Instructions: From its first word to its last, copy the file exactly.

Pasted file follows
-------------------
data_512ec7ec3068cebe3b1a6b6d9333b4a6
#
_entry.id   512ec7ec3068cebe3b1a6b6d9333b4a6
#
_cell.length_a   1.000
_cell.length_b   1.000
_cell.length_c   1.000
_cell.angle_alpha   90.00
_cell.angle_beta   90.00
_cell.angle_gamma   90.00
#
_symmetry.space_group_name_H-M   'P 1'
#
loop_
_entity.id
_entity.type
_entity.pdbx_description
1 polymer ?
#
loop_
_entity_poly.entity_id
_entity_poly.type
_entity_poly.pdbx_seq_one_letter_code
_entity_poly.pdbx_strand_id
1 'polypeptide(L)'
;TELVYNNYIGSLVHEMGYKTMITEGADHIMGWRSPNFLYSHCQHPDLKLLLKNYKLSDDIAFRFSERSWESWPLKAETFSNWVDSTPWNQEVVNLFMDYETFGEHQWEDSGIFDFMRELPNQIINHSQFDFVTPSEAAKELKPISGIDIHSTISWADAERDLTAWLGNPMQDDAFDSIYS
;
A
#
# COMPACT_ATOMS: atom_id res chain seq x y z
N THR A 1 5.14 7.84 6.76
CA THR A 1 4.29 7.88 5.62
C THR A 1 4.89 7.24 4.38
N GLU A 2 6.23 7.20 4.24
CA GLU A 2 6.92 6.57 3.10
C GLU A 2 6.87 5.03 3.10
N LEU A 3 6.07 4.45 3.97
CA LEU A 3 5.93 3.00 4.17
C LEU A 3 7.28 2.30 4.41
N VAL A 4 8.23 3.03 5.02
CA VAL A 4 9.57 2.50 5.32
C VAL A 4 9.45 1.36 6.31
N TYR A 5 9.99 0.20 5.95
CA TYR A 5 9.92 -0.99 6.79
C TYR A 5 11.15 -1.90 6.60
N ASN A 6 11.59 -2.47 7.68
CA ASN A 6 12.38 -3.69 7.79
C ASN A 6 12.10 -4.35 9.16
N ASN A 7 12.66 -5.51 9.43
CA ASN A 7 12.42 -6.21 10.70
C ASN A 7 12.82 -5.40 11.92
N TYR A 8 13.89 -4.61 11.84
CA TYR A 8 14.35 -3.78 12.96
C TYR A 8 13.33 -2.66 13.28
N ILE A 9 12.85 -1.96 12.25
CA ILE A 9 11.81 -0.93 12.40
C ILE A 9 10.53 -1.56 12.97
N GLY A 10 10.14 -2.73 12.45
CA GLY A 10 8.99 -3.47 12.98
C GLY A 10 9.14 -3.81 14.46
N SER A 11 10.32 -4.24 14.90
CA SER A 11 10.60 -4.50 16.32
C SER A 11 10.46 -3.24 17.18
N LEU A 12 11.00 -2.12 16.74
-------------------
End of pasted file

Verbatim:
data_512ec7ec3068cebe3b1a6b6d9333b4a6
#
_entry.id   512ec7ec3068cebe3b1a6b6d9333b4a6
#
_cell.length_a   1.000
_cell.length_b   1.000
_cell.length_c   1.000
_cell.angle_alpha   90.00
_cell.angle_beta   90.00
_cell.angle_gamma   90.00
#
_symmetry.space_group_name_H-M   'P 1'
#
loop_
_entity.id
_entity.type
_entity.pdbx_description
1 polymer ?
#
loop_
_entity_poly.entity_id
_entity_poly.type
_entity_poly.pdbx_seq_one_letter_code
_entity_poly.pdbx_strand_id
1 'polypeptide(L)'
;TELVYNNYIGSLVHEMGYKTMITEGADHIMGWRSPNFLYSHCQHPDLKLLLKNYKLSDDIAFRFSERSWESWPLKAETFSNWVDSTPWNQEVVNLFMDYETFGEHQWEDSGIFDFMRELPNQIINHSQFDFVTPSEAAKELKPISGIDIHSTISWADAERDLTAWLGNPMQDDAFDSIYS
;
A
#
# COMPACT_ATOMS: atom_id res chain seq x y z
N THR A 1 5.14 7.84 6.76
CA THR A 1 4.29 7.88 5.62
C THR A 1 4.89 7.24 4.38
N GLU A 2 6.23 7.20 4.24
CA GLU A 2 6.92 6.57 3.10
C GLU A 2 6.87 5.03 3.10
N LEU A 3 6.07 4.45 3.97
CA LEU A 3 5.93 3.00 4.17
C LEU A 3 7.28 2.30 4.41
N VAL A 4 8.23 3.03 5.02
CA VAL A 4 9.57 2.50 5.32
C VAL A 4 9.45 1.36 6.31
N TYR A 5 9.99 0.20 5.95
CA TYR A 5 9.92 -0.99 6.79
C TYR A 5 11.15 -1.90 6.60
N ASN A 6 11.59 -2.47 7.68
CA ASN A 6 12.38 -3.69 7.79
C ASN A 6 12.10 -4.35 9.16
N ASN A 7 12.66 -5.51 9.43
CA ASN A 7 12.42 -6.21 10.70
C ASN A 7 12.82 -5.40 11.92
N TYR A 8 13.89 -4.61 11.84
CA TYR A 8 14.35 -3.78 12.96
C TYR A 8 13.33 -2.66 13.28
N ILE A 9 12.85 -1.96 12.25
CA ILE A 9 11.81 -0.93 12.40
C ILE A 9 10.53 -1.56 12.97
N GLY A 10 10.14 -2.73 12.45
CA GLY A 10 8.99 -3.47 12.98
C GLY A 10 9.14 -3.81 14.46
N SER A 11 10.32 -4.24 14.90
CA SER A 11 10.60 -4.50 16.32
C SER A 11 10.46 -3.24 17.18
N LEU A 12 11.00 -2.12 16.74